Who’s Taking All Profit in UK as Earnings Remain High, While Public Sector Strikes?

Posted Tuesday, December 13, 2022 by
Skerdian Meta • 2 min read

Yesterday we covered GBP/USD and how there are several factors that might affect this pair, starting with the UK October GDP report yesterday, which kept the GBP slightly bullish. Today’s US consumer inflation CPI is another factor and the last major piece of data from the US before tomorrow’s rate hike decision by the FED.

Earlier today we had the UK Claimant Count Change, the Average Earnings Index and the Unemployment Rate, while the BOE Governor Bailey will speak later on, although he might touch on the monetary policy ahead of Thursday’s meeting and rate decision by the Bank of England, which will be another major factor for the GBP.  

Earnings showed a 6% increase for November this morning, which is a very decent pace of increase, although it hasn’t been going into wages. Prices have bees surging as CPI inflation remains above 10% in the UK and the UK finance minister Jeremy Hunt said that he doesn’t know if inflation has peaked or not, adding that the economy is likely to get worse before it gets better.

UK November Employment Report


  • November payrolls change 107k vs 74k prior
  • October 74k; revised to 79k
  • October ILO unemployment rate 3.7% vs 3.7% expected
  • Prior 3.6%
  • October average weekly earnings +6.1% vs +6.1% 3m/y expected
  • Prior +6.0%
  • October average weekly earnings (ex bonus) +6.1% vs +5.9% 3m/y expected
  • Prior +5.7%

The report continues to exemplify that labour market conditions are still holding up well in the UK, with a rise of 3.2% in payrolled employees seen since February 2020. That said, pay growth in real terms (adjusted for inflation) continue to record a fall – both in total and regular pay – and that just points to how difficult the working/living conditions are at the moment and why we are seeing the strikes mentioned here.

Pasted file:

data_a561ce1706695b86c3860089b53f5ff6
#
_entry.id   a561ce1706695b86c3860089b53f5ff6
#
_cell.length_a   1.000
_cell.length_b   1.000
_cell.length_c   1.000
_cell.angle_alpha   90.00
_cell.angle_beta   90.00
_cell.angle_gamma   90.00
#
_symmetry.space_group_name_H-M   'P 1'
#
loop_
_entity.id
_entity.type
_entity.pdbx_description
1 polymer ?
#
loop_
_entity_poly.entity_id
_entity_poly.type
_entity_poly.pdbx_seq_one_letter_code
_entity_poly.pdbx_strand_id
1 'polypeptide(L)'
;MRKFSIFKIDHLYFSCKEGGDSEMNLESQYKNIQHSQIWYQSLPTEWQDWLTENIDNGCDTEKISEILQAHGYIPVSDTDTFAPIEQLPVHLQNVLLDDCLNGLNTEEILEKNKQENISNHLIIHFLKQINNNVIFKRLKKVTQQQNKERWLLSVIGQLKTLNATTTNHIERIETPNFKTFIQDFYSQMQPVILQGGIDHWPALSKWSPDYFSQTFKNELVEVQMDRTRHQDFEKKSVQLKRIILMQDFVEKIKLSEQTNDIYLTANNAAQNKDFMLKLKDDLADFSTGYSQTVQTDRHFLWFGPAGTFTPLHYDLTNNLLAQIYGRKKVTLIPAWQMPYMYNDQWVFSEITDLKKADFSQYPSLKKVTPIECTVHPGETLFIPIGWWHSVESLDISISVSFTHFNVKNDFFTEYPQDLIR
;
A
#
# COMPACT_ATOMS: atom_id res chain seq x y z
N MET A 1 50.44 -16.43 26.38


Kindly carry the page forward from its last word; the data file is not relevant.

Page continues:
In August to October, pay growth fell by 2.7% – which is among the largest falls since comparable records began in 2001.

Meanwhile, strikes are erupting all over the public sector. UK prime minister, Rishi Sunak is facing a wave of worker strikes that is building up across Britain. Nurses are the latest to go on strike and the workers union points out that more strikes are due each day this month across a wide range of sectors, resulting in an estimated loss of 1 million working days in December. This follows strikes in the rail network and postal service, with airports also bracing for disruptions and junior doctors, midwives, and teachers also prepared to join too.

This should be negative for the GBP since it would mean more disruption a negative impact on the economy this month, but if workers force the government to accept their requests and increase wages, then that would be great for the economy. So, let’s see how much pay rise they will get from Sunak.

GBP/USD Live Chart

Check out our free forex signals
Follow the top economic events on FX Leaders economic calendar
Trade better, discover more Forex Trading Strategies
Related Articles
0 0 vote
Article Rating
Notify of
Inline Feedbacks
View all comments